Waterman’s Applied Science – What I learned..

Sunday, February 13th, 2011

Waterman's Applied ScienceWhen it comes to equipment the choices far outweigh the relevance.

If Kelly Slater taught us anything over the last twenty years it is simply that he is unique. How else can one explain ten world titles spread out over 17 years of continual progression? Regardless, surfing culture became the culture of Kelly Slater. Surfers around the globe wore what he wore, rode what he rode and aspired to his every move. Somewhere along the way, every one of us failed to notice that the same approach didn’t do squat for 100+ of the world best competitive surfers as they attempted to dethrone the king.

Yet we soldiered on, searching for salvation in newer and better equipment, plying the pages of surf mags and web blogs for the mythical magic bullet, the key to Kelly success, as if it was one carbon fiber side-biter away. This dysmorphic behavior is not exclusively found in surfing. Every sport from rugby to running has its trends, but one could argue that none has ever had such a dominant character; an entire culture devoted to the impossible task of emulating a man who can bend over backwards and lick his own toes.

Even though it is a relatively new sport in terms of popularity, paddling has not been spared this nonsense. In a community where local stars still carry some weight, homogeny is probably not an immediate concern. However, the search for the Golden Fleece has already begun. It is not uncommon for a new entrant to purchase multiple boards and paddles within a year. The search for the fastest, latest and lightest equipment has become ridiculous. Buyer beware: when elite paddlers began to experiment with running blades twelve inches overhead in 2009/10 many found themselves in rehab for shoulder injuries before the season ended. Rob Rojas, notoriously demanding on his equipment, routinely wins races on waterlogged boards weighing 35+ pounds. Jamie Mitchell paddles his old green board to victory year after year despite evidence that it at one point fell off a truck. I have personally paddled Danny Ching’s BOTP distance race winning Unlimited and will verify beyond a shadow of a doubt that it is the paddler, not the board.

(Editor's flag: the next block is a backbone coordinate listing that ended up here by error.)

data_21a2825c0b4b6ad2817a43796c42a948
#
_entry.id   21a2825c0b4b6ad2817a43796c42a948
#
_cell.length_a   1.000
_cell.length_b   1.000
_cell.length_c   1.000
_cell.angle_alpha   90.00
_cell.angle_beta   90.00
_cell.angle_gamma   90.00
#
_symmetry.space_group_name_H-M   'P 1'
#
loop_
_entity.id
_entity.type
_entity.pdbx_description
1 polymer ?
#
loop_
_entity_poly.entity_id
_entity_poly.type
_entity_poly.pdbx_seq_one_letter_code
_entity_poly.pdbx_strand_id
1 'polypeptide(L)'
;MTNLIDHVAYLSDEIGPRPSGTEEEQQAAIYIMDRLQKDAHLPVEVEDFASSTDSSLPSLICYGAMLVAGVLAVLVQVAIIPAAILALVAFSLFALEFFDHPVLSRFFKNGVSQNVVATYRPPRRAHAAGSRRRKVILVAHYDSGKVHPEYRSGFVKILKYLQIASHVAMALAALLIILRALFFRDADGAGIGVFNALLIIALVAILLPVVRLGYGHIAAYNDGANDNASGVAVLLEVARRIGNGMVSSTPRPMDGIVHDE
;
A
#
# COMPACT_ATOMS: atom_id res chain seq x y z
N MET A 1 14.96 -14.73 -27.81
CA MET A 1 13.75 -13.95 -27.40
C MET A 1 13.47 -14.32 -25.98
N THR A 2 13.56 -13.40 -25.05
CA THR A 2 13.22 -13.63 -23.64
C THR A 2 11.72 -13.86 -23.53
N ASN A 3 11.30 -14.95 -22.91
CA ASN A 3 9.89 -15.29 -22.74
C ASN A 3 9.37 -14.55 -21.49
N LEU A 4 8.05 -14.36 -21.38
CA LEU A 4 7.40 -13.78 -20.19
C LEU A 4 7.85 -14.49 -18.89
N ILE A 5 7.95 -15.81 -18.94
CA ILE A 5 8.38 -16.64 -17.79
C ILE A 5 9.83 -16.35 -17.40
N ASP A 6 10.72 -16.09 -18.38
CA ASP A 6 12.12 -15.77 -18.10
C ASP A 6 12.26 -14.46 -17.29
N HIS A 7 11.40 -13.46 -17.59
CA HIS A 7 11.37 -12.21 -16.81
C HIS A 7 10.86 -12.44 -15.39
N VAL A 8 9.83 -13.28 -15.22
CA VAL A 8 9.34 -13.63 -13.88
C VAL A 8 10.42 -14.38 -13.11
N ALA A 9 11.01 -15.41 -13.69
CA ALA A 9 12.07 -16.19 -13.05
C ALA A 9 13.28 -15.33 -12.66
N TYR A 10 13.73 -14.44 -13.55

A few years ago I asked World Renowned Triathlete and coach Roch Frey what it took to compete in a triathlon. (It was too long ago to quote, so I’ll paraphrase.) You need a bike, some shoes and a pair of goggles. When I commented that good gear was too expensive for my blood, Roch laughed. If I wasn’t going to win the race, what difference did I think a better bike would make? After all, if I can’t swim, bike and run well the equipment sure isn’t going to do it for me.
If you need something to think about next time you get passed by a mini van on the freeway, ponder this: Kelly Slater really did surf a front door. The irony being that many, like myself, probably surf better on their first board than their last and if you want to have fun in the sun and get some good exercise the best you can bring with you is a good attitude, reliable equipment, realistic expectations and your trusty sunscreen. However, if one morning you hear the gun go off and realize that you’re probably going to win this day, it might be time to invest in some new equipment.